The Federal Trade Commission (“FTC”) has joined the U.S. Food and Drug Administration (“the “FDA”) in enforcing laws related to marketing CBD products. The FDA has historically issued warning letters and pursued companies that illegally market CBD products with claims the products may treat medical conditions. The FTC has joined the FDA is this pursuit and announced settlements with six different CBD companies involves fines ranging between $20,000-$85,000 in addition to notifications provided to consumers. Pursuant to these settlement agreements the respondent companies are also prohibited from similar marketing efforts in the future, any health claims must have scientific evidence to support them.
Industry actors making any health or therapeutic claims are vulnerable to action by agencies such as the FDA and FTC, however, they may also be subject to civil suits based on enforcement by those agencies. In April of 2020 Charlotte’s Web Holdings, Inc. (“CWB”) was served with yet another (its second) class action lawsuit due to how their products are labeled. Benson v. Charlotte’s Web Holdings, Inc., No. 1:20-cv-00418 (N.D. Ill.) The suit based a significant portion of the allegations on FDA guidance:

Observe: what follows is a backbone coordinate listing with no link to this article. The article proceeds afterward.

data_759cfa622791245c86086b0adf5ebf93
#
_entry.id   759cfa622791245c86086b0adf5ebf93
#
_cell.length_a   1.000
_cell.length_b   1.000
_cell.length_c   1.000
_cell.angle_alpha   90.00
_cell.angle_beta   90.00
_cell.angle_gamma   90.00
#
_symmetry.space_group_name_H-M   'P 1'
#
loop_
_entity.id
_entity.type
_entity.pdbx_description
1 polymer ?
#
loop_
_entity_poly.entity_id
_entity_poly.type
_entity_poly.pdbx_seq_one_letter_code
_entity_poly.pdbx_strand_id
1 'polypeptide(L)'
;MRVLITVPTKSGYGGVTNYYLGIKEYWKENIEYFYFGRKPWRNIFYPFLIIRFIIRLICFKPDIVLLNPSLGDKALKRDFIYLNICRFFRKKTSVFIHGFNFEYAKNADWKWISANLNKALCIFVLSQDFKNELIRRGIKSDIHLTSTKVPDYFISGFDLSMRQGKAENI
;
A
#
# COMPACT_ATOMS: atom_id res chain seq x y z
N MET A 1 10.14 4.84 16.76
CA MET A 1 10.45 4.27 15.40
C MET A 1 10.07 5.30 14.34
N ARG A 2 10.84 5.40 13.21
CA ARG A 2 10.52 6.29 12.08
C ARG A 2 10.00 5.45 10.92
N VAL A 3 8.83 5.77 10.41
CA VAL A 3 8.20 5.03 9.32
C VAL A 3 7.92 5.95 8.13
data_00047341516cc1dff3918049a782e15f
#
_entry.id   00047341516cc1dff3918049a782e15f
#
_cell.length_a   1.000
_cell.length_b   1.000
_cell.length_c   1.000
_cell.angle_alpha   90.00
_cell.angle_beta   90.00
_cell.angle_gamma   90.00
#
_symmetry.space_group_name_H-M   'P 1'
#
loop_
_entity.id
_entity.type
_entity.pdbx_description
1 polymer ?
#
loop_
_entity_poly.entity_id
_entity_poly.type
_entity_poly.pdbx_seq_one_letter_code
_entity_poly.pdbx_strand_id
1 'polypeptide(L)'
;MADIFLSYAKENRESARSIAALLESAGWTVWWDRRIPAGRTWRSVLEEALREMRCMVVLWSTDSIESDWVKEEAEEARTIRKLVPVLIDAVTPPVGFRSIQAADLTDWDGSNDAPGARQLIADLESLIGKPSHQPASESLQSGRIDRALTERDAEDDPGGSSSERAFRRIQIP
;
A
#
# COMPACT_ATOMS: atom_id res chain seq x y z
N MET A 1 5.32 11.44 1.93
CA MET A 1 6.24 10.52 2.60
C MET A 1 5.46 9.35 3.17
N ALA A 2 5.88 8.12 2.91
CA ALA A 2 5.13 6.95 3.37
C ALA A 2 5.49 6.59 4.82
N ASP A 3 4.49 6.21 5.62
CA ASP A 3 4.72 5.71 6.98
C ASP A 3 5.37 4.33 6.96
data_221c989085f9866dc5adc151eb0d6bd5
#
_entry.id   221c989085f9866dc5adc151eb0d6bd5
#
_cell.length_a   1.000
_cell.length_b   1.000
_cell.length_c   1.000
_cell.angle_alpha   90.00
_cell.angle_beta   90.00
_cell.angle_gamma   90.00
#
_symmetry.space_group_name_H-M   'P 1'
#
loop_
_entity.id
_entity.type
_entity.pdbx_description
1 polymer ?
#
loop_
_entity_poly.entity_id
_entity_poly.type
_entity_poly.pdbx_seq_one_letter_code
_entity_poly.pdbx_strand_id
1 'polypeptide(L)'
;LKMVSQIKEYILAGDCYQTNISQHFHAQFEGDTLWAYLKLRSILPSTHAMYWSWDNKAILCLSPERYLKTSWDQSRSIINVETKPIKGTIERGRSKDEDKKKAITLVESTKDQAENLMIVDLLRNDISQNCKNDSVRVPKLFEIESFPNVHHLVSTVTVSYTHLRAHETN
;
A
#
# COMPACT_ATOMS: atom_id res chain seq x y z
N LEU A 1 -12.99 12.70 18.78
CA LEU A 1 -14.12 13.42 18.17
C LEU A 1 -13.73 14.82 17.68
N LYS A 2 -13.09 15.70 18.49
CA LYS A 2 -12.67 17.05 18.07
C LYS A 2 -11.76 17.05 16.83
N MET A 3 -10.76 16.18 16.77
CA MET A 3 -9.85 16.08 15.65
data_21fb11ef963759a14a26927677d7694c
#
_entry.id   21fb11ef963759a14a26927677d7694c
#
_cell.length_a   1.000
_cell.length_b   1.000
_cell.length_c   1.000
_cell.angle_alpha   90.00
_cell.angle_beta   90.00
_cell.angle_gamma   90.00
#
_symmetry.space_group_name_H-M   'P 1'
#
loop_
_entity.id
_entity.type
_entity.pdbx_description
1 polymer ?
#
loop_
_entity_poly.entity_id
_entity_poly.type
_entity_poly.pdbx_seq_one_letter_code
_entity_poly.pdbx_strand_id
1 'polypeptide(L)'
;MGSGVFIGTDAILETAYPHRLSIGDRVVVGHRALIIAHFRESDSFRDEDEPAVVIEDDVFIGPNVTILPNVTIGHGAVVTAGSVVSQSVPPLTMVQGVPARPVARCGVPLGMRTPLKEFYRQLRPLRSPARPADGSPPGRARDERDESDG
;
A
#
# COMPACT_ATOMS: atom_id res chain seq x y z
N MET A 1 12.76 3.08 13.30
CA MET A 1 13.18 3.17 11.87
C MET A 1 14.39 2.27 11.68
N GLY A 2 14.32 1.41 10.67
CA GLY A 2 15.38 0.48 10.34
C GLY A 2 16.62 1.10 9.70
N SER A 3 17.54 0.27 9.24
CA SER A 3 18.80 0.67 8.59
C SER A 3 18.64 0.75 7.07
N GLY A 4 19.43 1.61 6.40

“Based on available evidence, FDA has concluded that THC and CBD products are excluded from the dietary supplement definition under section 201(ff)(3)(B) of the FD&C Act [21 U.S.C. § 321(ff)(3)(B)]. Under that provision, if a substance (such as THC or CBD) is an active ingredient in a drug product that has been approved under section 505 of the FD&C Act [21 U.S.C. § 355], or has been authorized for investigation as a new drug for which substantial clinical investigations have been instituted and for which the existence of such investigations has been made public, then products containing that substance are excluded from the definition of a dietary supplement”
Companies facing enforcement actions by the FTC may similarly be subject to civil allegations.
WHAT DOES THIS MEAN FOR YOUR BUSINESS
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